Do notation for monad in function returning a different type

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Is there a way to write do notation for a monad in a function which the return type isn't of said monad?

I have a main function doing most of the logic of the code, supplemented by another function which does some calculations for it in the middle. The supplementary function might fail, which is why it is returning a Maybe value. I'm looking to use the do notation for the returned values in the main function. Giving a generic example:

-- does some computation to two Ints which might fail compute :: Int -> Int -> Maybe Int  -- actual logic  main :: Int -> Int -> Int main x y = do   first <- compute x y   second <- compute (x+2) (y+2)   third <- compute (x+4) (y+4)   -- does some Int calculation to first, second and third 

What I intend is for first, second, and third to have the actual Int values, taken out of the Maybe context, but doing the way above makes Haskell complain about not being able to match types of Maybe Int with Int.

Is there a way to do this? Or am I heading towards the wrong direction?

Pardon me if some terminology is wrongly used, I'm new to Haskell and still trying to wrap my head around everything.

EDIT

main has to return an Int, without being wrapped in Maybe, as there is another part of the code using the result of mainas Int. The results of a single compute might fail, but they should collectively pass (i.e. at least one would pass) in main, and what I'm looking for is a way to use do notation to take them out of Maybe, do some simple Int calculations to them (e.g. possibly treating any Nothing returned as 0), and return the final value as just Int.

 


Well the signature is in essence wrong. The result should be a Maybe Int:

main :: Int -> Int -> Maybe Int main x y = do   first <- compute x y   second <- compute (x+2) (y+2)   third <- compute (x+4) (y+4)   return (first + second + third)

For example here we return (first + second + third), and the return will wrap these in a Just data constructor.

This is because your do block, implicitly uses the >>= of the Monad Maybe, which is defined as:

instance Monad Maybe where     Nothing >>=_ = Nothing     (Just x) >>= f = f x     return = Just 

So that means that it will indeed "unpack" values out of a Just data constructor, but in case a Nothing comes out of it, then this means that the result of the entire do block will be Nothing.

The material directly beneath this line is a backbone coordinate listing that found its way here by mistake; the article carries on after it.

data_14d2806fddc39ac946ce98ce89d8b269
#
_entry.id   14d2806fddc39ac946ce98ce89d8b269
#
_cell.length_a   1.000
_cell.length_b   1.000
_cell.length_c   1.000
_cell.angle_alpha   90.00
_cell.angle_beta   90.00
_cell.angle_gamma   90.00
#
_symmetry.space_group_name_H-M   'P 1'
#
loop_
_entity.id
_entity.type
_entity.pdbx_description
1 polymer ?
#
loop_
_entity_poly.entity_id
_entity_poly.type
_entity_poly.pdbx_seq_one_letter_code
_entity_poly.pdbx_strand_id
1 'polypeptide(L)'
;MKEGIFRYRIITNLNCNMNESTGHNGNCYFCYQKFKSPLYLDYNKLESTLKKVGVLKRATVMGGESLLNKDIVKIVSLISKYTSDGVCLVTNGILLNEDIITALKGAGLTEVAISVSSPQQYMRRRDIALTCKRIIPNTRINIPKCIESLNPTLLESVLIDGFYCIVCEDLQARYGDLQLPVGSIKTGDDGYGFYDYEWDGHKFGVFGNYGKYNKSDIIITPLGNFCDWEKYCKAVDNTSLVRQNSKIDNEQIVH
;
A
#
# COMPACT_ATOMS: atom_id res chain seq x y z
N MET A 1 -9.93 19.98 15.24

This is more or less the convenience the Monad Maybe offers: you can make computations as a chain of succesful actions, and in case one of these fails, the result will be Nothing, otherwise it will be Just result.

You can thus not at the end return an Int instead of a Maybe Int, since it is definitely possible - from the perspective of the types - that one or more computations can return a Nothing.

You can however "post" process the result of the do block, if you for example add a "default" value that will be used in case one of the computations is Nothing, like:

import Data.Maybe(fromMaybe)  main :: Int -> Int -> Int main x y = fromMaybe 0 $ do   first <- compute x y   second <- compute (x+2) (y+2)   third <- compute (x+4) (y+4)   return (first + second + third)

Here in case the do-block thus returns a Nothing, we replace it with 0 (you can of course add another value in the fromMaybe :: a -> Maybe a -> a as a value in case the computation "fails").

If you want to return the first element in a list of Maybes that is Just, then you can use asum :: (Foldable t, Alternative f) => t (f a) -> f a, so then you can write your main like:

-- first non-failing computation  import Data.Foldable(asum) import Data.Maybe(fromMaybe)  main :: Int -> Int -> Int main x y = fromMaybe 0 $ asum [     compute x y     compute (x+2) (y+2)     compute (x+4) (y+4) ]

Note that the asum can still contain only Nothings, so you still need to do some post-processing.

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